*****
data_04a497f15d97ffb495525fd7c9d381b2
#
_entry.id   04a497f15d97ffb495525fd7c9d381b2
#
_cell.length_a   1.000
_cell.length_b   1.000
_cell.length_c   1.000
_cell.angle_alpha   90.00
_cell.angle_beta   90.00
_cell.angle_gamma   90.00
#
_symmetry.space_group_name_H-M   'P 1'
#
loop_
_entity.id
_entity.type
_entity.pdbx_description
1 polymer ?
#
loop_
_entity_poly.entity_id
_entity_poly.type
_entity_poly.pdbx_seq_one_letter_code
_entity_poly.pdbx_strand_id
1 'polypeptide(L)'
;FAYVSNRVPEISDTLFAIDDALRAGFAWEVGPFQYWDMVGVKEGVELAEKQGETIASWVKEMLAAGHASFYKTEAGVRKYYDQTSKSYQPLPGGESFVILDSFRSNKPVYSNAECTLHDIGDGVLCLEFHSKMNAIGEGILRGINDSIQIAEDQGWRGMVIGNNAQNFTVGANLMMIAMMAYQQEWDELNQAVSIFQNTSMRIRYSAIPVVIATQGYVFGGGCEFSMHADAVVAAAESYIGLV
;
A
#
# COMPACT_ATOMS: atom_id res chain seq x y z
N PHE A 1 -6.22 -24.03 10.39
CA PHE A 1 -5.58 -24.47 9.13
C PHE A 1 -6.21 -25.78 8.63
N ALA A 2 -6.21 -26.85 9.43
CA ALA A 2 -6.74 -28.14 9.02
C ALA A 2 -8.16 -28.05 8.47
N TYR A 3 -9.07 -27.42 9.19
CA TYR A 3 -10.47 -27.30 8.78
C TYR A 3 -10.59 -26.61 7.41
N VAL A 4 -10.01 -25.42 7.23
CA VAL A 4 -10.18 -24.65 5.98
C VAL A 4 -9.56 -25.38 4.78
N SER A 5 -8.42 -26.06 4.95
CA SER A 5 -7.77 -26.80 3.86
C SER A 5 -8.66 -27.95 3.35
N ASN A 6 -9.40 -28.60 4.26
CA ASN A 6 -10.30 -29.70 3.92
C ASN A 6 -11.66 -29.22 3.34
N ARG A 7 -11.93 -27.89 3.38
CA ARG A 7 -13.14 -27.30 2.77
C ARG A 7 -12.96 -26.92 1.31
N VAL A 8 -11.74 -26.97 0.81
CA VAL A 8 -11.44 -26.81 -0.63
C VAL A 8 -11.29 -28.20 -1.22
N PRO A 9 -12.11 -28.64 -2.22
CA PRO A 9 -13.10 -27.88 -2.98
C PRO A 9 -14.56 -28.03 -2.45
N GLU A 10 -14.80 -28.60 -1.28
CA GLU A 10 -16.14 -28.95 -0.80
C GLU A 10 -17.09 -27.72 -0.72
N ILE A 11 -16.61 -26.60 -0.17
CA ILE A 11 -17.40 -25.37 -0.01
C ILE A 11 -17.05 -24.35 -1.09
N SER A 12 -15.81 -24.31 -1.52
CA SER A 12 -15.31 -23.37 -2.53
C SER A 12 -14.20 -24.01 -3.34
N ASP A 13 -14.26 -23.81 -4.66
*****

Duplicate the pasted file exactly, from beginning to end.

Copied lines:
data_04a497f15d97ffb495525fd7c9d381b2
#
_entry.id   04a497f15d97ffb495525fd7c9d381b2
#
_cell.length_a   1.000
_cell.length_b   1.000
_cell.length_c   1.000
_cell.angle_alpha   90.00
_cell.angle_beta   90.00
_cell.angle_gamma   90.00
#
_symmetry.space_group_name_H-M   'P 1'
#
loop_
_entity.id
_entity.type
_entity.pdbx_description
1 polymer ?
#
loop_
_entity_poly.entity_id
_entity_poly.type
_entity_poly.pdbx_seq_one_letter_code
_entity_poly.pdbx_strand_id
1 'polypeptide(L)'
;FAYVSNRVPEISDTLFAIDDALRAGFAWEVGPFQYWDMVGVKEGVELAEKQGETIASWVKEMLAAGHASFYKTEAGVRKYYDQTSKSYQPLPGGESFVILDSFRSNKPVYSNAECTLHDIGDGVLCLEFHSKMNAIGEGILRGINDSIQIAEDQGWRGMVIGNNAQNFTVGANLMMIAMMAYQQEWDELNQAVSIFQNTSMRIRYSAIPVVIATQGYVFGGGCEFSMHADAVVAAAESYIGLV
;
A
#
# COMPACT_ATOMS: atom_id res chain seq x y z
N PHE A 1 -6.22 -24.03 10.39
CA PHE A 1 -5.58 -24.47 9.13
C PHE A 1 -6.21 -25.78 8.63
N ALA A 2 -6.21 -26.85 9.43
CA ALA A 2 -6.74 -28.14 9.02
C ALA A 2 -8.16 -28.05 8.47
N TYR A 3 -9.07 -27.42 9.19
CA TYR A 3 -10.47 -27.30 8.78
C TYR A 3 -10.59 -26.61 7.41
N VAL A 4 -10.01 -25.42 7.23
CA VAL A 4 -10.18 -24.65 5.98
C VAL A 4 -9.56 -25.38 4.78
N SER A 5 -8.42 -26.06 4.95
CA SER A 5 -7.77 -26.80 3.86
C SER A 5 -8.66 -27.95 3.35
N ASN A 6 -9.40 -28.60 4.26
CA ASN A 6 -10.30 -29.70 3.92
C ASN A 6 -11.66 -29.22 3.34
N ARG A 7 -11.93 -27.89 3.38
CA ARG A 7 -13.14 -27.30 2.77
C ARG A 7 -12.96 -26.92 1.31
N VAL A 8 -11.74 -26.97 0.81
CA VAL A 8 -11.44 -26.81 -0.63
C VAL A 8 -11.29 -28.20 -1.22
N PRO A 9 -12.11 -28.64 -2.22
CA PRO A 9 -13.10 -27.88 -2.98
C PRO A 9 -14.56 -28.03 -2.45
N GLU A 10 -14.80 -28.60 -1.28
CA GLU A 10 -16.14 -28.95 -0.80
C GLU A 10 -17.09 -27.72 -0.72
N ILE A 11 -16.61 -26.60 -0.17
CA ILE A 11 -17.40 -25.37 -0.01
C ILE A 11 -17.05 -24.35 -1.09
N SER A 12 -15.81 -24.31 -1.52
CA SER A 12 -15.31 -23.37 -2.53
C SER A 12 -14.20 -24.01 -3.34
N ASP A 13 -14.26 -23.81 -4.66